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Ray Durant

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Biography All Music Guide

All Music Guide:

This artist was born Horatio Durant but never used his real first name professionally. He was of Panamanian descent and a great deal of his career was spent as both pianist and staff arranger for the Deep River Boys, a vocal group that kept going for a good half a century. Durant's musical roots were in the same types of swing jazz basics that produced the great bebop saxophonist Charlie Parker; they both had early affiliations with pianist Claude Hopkins. Durant, spending his musical youth as both trombonist and pianist, arrived in the U.S.A. from Panama at the age of 19. His first professional gig was in New York City in a band led by Bob Sylvester. During an extended stint at a club called the Annex, someone must have glued Durant's rear to the piano bench and he never played trombone at another gig.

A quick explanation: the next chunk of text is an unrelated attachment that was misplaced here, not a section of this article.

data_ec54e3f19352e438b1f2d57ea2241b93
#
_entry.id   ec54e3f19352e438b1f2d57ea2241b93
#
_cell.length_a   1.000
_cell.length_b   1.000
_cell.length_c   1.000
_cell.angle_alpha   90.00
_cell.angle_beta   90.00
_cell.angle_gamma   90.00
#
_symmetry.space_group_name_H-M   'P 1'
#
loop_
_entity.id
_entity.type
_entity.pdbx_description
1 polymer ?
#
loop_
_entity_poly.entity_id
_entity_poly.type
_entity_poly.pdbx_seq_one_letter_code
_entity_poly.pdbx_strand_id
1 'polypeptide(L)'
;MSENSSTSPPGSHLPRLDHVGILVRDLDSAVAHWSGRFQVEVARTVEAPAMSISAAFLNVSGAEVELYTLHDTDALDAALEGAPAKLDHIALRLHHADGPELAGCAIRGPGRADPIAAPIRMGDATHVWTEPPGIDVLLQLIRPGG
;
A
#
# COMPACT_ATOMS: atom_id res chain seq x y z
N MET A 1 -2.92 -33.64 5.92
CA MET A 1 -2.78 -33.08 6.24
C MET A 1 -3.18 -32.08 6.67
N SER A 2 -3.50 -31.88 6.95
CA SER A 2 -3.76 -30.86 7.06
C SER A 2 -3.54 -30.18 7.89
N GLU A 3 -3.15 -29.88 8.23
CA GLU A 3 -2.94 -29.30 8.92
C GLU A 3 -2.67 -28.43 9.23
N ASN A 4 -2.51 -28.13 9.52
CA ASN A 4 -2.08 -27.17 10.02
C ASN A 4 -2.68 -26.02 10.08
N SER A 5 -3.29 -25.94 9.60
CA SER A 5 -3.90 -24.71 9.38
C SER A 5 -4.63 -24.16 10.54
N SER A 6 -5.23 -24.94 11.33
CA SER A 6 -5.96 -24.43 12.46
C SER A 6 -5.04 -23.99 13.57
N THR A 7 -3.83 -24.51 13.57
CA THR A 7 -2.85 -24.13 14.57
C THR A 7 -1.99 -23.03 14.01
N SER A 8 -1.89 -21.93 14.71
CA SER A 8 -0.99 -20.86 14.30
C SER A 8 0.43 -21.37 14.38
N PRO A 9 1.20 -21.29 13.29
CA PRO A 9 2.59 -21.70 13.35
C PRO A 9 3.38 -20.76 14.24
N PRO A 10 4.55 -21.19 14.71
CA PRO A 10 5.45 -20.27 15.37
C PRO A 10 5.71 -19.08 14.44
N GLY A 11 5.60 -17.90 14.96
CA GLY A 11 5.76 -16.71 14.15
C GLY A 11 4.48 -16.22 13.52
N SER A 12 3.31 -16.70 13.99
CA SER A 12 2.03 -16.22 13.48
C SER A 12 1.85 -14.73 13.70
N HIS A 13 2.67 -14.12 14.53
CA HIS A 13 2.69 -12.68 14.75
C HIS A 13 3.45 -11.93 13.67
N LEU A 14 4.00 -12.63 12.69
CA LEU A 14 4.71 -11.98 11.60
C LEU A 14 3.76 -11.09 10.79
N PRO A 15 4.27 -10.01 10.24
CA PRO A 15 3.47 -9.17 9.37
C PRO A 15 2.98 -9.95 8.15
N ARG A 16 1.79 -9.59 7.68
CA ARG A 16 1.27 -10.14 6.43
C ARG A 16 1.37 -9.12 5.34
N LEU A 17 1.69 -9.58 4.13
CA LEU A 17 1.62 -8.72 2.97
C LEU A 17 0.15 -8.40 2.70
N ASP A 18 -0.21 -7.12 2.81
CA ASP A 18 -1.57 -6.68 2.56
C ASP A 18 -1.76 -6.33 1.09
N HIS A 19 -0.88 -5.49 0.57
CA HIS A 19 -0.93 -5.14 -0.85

Subsequently he began working in Napolean's Savoy Ramblers, then with Hopkins at the illustrious Cotton Club. The latter bandleader himself was a pianist, but Durant was his choice of someone dependable to control the keyboard while Hopkins was out front conducting. Durant himself led a band for a few years before diving into the Deep River Boys in 1939, one year before this group began its recording career with a series of Bluebird/RCA Victor slabs. Durant is not the pianist on one of the most famous of these recordings, however -- "Light of the Silvery Moon," released in 1947, features Fats Waller, who grabs first billing on the original label. Lengthier substitutions in the group's lineup also took place as a result of the Second World War. Cam Williams took the place of Durant when Uncle Sam managed to dislodge him from the piano bench, Harry Douglas was replaced by Leroy Wayman, and so forth.

Both Durant and Douglas back-floated into the Deep River Boys once the war was over, beginning the group's period of greatest success. In the '50s the changing record market was not overly kind to this type of vocal group, meaning the work flowed more in the direction of live performance. At this the pianist excelled, taking part in the group's significant tour named after the play A Streetcar Named Desire as well as a series of extremely popular overseas tours. Durant seems to have dropped out of sight in the '70s and was not involved in a version of the Deep River Boys that the tireless Douglas revived in the following decade.